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Toby's Take: This Is Brain Surgery

Dr. Camarata in Cambridge Tower A IMRI surgical suite

March 29, 2023

When I worked for the Kansas City Royals, who start a new season this week, we used to say to each other when things got hairy, “Guys, it’s just baseball. This isn’t brain surgery.”

I wonder if Paul Camarata, MD, ever says to his colleagues, “Listen, it’s just brain surgery. This isn’t, like, baseball or something.”

All deference to how hard it is to hit a 95-mile-per-hour fastball, Dr. Camarata – a 2-time veteran of the Royals Fantasy Camp – probably has the harder job.

Born to work in medicine

He grew up in Hays, Kansas, and put some real hours in as, of all things, a radio DJ and television news and sports anchor for a local station. He had a big-time chance to pursue broadcasting with the promise of a scholarship to a prestigious journalism school. Years later, he still looks the part: impeccably dressed, with silver hair and a personality to match. But it was always going to be medicine.

“My mom tells me my dad always wanted me to be a neurosurgeon,” he says. “I don't remember that. My dad died when I was 14. He was an oral surgeon and a dentist, and my uncle was a cardiothoracic surgeon. I had a cousin who is an infectious disease doctor and another cousin who's a vascular surgeon. My mother was a nurse. So, I mean, medicine was really all around me. I guess that was the one thing I just couldn't leave alone.

“You know, where could I do the most good?”

The countless patients who are alive today because of Dr. Camarata know he made the right choice.

“There’s no doubt that Dr. Camarata is an all-star, championing not only his patients, but also his colleagues,” says Sarah Hon, MD, the health system’s vice president of neurosciences who succeeded the renowned Marilyn Rymer, MD, last year. “I’ve had the privilege of being one of those colleagues for over 25 years and can’t think of anyone I’d rather have on my team."

Camarata attended Stanford in California (including a semester in Italy studying … Italian) and came back to the University of Kansas School of Medicine to become a physician at The University of Kansas Health System. If he had a trading card, it would list teaching and clinical assignments at the Mayo Clinic, University of Minnesota, Harvard and The National Institutes of Health.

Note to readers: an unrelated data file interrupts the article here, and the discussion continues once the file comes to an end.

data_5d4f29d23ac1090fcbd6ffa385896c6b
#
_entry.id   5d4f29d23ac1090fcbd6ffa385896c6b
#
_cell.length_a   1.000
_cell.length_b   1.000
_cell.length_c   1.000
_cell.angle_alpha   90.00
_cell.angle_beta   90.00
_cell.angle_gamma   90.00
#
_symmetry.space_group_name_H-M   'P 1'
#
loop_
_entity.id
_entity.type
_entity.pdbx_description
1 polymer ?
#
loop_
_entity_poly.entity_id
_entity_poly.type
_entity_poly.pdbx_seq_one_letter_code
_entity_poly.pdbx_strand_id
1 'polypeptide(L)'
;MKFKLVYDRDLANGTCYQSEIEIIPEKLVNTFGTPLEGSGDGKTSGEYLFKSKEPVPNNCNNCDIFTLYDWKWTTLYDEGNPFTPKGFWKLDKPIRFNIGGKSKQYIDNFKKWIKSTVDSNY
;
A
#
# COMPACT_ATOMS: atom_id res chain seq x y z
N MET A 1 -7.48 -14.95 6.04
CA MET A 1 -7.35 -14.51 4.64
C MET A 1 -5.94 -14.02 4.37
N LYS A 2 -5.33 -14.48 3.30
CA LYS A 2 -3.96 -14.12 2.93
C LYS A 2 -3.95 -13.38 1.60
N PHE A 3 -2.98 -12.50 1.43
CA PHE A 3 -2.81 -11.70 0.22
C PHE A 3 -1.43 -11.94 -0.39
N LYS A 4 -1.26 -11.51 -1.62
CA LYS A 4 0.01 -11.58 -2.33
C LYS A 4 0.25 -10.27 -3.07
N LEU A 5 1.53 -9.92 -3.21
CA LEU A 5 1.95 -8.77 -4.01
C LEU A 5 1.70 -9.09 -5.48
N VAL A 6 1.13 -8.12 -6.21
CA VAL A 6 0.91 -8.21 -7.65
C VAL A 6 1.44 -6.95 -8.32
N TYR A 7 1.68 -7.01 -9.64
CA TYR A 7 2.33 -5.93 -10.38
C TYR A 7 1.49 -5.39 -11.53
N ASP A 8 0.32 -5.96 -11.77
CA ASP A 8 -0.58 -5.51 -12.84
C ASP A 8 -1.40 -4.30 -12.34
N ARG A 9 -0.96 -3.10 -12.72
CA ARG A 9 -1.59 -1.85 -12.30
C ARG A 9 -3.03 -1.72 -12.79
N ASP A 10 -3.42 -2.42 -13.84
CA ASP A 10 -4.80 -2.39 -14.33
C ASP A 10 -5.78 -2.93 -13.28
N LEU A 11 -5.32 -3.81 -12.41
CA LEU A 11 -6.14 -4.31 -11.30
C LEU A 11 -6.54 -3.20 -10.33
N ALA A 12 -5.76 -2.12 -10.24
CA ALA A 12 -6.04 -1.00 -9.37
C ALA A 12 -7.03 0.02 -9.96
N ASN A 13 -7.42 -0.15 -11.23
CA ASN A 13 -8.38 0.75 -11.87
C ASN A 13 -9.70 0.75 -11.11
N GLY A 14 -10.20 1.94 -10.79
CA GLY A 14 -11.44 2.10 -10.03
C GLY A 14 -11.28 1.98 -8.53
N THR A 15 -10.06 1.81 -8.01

We would take people for a spinal case and admit them to the hospital several days before their surgery and then keep them there several days afterwards. Now, people come in at 6 a.m. the day they're having surgery and go home before nightfall. And even brain surgery patients are leaving the hospital sometimes the next day after removal of a brain tumor.

Paul Camarata, MD

An all-star of neurosurgery

At our place, Dr. Camarata and 12 other neurosurgeons jump into action when something in the nervous system requires surgery: the brain and skull, spinal cord and spine, peripheral nerves and blood vessels that supply the brain and spinal cord.

He explains most treatments in the world of neuroscience, including Alzheimer’s and Parkinson’s, don’t involve surgery. And this is fascinating. He says the more things advance, the less he’ll be “cutting patients open.”

“Everything's kind of moving toward minimally invasive technologies,” he says. “We are doing craniotomies, which are openings into the brain with smaller incisions, smaller openings. And especially spinal neurosurgery. Where before, you would open the spine a couple of inches to treat a disk. Now it's done through a very small incision in the back.

“And with that, shorter hospital stays. I mean, we would take people for a spinal case and admit them to the hospital several days before their surgery and then keep them there several days afterwards. Now, people come in at 6 a.m. the day they're having surgery and go home before nightfall. And even brain surgery patients are leaving the hospital sometimes the next day after removal of a brain tumor.”

Other advances have made it possible for surgeons like Dr. Camarata to locate lesions on the brain through robotics with a kind of GPS system.

“For something we would have never operated on 25 years ago because we couldn't find it,” he says, “now we have literally millimeter accuracy, pinpoint accuracy, so if we need to biopsy a lesion deep in the brain or find a lesion deep in the brain, we have these really amazing tools at our disposal.”

Already in use, he says, is technology that allows surgeons to find a spot in the brain causing tremors and heat up the tissue with ultrasound to stop the tremor. This has led to moments where surgeons can stop a tremor while the patient is awake and then pull the ultrasound away to show the tremor instantly returning. Then they can fix it permanently.

“Holy cow!” as a famous broadcaster used to exclaim.

An ace on our team

Had he pursued a career broadcasting, no doubt Dr. Camarata would have been a hit. A 2-time veteran of the Royals Fantasy Camp, he might have been a decent ballplayer. As a surgeon, plenty of people at The University of Kansas Health System think he’s a first-ballot Hall of Famer.

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